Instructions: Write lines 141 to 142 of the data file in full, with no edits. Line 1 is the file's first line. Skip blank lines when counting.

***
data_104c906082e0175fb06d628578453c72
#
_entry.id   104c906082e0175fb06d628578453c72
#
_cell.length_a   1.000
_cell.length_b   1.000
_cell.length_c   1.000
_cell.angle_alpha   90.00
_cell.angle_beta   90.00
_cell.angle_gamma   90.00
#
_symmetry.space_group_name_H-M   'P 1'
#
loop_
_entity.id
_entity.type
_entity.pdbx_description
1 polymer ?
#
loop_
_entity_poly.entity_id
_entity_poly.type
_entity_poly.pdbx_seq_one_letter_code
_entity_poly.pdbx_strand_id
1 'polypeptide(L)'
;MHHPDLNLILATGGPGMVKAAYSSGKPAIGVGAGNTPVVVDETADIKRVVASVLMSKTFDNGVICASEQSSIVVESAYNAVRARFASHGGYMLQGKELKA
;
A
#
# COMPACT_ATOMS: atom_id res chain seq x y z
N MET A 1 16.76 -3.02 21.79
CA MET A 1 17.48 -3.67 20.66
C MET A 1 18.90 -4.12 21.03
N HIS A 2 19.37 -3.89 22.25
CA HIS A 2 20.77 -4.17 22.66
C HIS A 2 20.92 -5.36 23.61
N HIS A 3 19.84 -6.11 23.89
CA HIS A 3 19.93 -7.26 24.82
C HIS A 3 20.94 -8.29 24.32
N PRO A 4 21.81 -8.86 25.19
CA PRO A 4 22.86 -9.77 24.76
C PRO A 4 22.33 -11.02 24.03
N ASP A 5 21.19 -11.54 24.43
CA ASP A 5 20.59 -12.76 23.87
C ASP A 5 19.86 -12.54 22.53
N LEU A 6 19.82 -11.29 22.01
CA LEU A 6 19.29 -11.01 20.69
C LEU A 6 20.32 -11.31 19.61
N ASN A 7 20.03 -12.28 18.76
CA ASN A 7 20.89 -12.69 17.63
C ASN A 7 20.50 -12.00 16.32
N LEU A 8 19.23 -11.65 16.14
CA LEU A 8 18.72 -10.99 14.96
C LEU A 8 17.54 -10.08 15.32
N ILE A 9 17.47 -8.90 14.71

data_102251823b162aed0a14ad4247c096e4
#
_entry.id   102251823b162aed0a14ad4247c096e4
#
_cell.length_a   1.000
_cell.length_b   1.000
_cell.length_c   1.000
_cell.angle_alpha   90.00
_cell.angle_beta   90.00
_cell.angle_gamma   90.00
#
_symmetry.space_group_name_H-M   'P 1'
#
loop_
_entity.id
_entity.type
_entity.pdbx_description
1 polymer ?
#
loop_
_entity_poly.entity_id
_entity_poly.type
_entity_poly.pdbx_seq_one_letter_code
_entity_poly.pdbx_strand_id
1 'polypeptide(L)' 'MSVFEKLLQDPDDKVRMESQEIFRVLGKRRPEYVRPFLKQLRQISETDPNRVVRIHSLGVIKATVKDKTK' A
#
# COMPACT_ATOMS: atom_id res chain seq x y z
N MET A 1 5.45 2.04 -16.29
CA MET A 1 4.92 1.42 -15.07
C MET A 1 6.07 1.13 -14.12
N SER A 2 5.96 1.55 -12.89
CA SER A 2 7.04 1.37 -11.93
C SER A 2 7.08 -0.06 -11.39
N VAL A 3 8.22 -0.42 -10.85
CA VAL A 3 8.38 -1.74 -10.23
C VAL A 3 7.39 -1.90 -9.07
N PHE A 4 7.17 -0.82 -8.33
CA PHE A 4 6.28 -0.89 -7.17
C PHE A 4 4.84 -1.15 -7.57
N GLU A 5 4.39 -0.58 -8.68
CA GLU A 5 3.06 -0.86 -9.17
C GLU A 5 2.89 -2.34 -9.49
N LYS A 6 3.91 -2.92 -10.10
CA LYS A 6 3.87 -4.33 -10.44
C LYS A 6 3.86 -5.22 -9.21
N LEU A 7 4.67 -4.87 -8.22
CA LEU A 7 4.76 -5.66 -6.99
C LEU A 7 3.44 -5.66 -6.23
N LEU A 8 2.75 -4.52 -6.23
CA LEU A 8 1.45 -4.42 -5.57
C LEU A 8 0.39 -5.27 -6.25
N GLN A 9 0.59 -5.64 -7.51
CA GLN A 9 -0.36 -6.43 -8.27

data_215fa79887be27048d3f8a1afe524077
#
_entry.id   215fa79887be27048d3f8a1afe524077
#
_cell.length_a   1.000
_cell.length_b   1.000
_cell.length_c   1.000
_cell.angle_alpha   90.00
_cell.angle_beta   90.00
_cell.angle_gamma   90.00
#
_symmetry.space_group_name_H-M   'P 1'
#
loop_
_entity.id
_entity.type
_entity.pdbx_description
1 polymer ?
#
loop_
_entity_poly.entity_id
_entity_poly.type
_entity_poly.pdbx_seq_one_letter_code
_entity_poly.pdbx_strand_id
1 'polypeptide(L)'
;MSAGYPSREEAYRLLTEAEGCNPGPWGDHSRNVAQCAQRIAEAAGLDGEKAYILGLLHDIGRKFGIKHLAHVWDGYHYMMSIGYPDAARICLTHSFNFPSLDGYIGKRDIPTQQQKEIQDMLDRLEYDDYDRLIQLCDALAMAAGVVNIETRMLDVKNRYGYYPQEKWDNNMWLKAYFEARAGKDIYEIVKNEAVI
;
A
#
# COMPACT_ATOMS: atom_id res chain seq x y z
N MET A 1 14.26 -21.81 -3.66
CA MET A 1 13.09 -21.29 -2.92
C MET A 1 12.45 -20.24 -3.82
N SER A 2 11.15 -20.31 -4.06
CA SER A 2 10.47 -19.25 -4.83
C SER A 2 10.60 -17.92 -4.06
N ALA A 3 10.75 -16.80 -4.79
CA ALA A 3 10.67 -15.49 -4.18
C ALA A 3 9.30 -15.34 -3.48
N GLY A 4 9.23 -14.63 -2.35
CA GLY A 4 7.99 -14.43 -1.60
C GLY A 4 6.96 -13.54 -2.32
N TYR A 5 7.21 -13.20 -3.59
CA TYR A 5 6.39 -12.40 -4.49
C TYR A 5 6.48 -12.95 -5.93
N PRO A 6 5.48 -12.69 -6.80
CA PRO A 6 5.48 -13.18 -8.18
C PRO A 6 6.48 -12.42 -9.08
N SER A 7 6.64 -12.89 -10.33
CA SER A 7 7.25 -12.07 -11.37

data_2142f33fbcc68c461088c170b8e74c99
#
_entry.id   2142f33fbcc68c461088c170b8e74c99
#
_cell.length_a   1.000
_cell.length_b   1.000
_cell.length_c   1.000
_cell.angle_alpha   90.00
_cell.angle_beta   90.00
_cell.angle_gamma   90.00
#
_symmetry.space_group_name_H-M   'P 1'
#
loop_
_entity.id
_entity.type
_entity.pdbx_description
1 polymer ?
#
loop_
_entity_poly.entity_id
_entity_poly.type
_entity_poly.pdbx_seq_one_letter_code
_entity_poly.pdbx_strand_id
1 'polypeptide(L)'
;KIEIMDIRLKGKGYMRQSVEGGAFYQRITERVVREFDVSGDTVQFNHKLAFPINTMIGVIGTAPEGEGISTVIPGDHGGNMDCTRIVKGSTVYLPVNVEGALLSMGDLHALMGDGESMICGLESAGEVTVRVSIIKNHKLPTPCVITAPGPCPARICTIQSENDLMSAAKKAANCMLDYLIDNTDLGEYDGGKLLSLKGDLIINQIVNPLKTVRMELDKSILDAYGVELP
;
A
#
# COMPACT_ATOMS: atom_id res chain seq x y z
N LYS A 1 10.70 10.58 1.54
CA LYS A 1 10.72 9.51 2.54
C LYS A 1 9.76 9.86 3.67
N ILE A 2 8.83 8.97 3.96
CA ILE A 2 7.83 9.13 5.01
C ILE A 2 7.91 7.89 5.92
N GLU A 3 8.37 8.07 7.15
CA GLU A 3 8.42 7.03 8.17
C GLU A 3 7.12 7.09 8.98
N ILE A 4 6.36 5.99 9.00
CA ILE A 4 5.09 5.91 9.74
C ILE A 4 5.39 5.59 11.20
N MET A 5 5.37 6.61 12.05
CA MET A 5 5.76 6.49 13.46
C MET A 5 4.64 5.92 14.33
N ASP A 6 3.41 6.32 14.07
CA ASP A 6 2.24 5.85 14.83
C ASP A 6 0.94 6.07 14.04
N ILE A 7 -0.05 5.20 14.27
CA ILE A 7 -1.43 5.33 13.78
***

C MET A 1 12.45 -20.24 -3.82
N SER A 2 11.15 -20.31 -4.06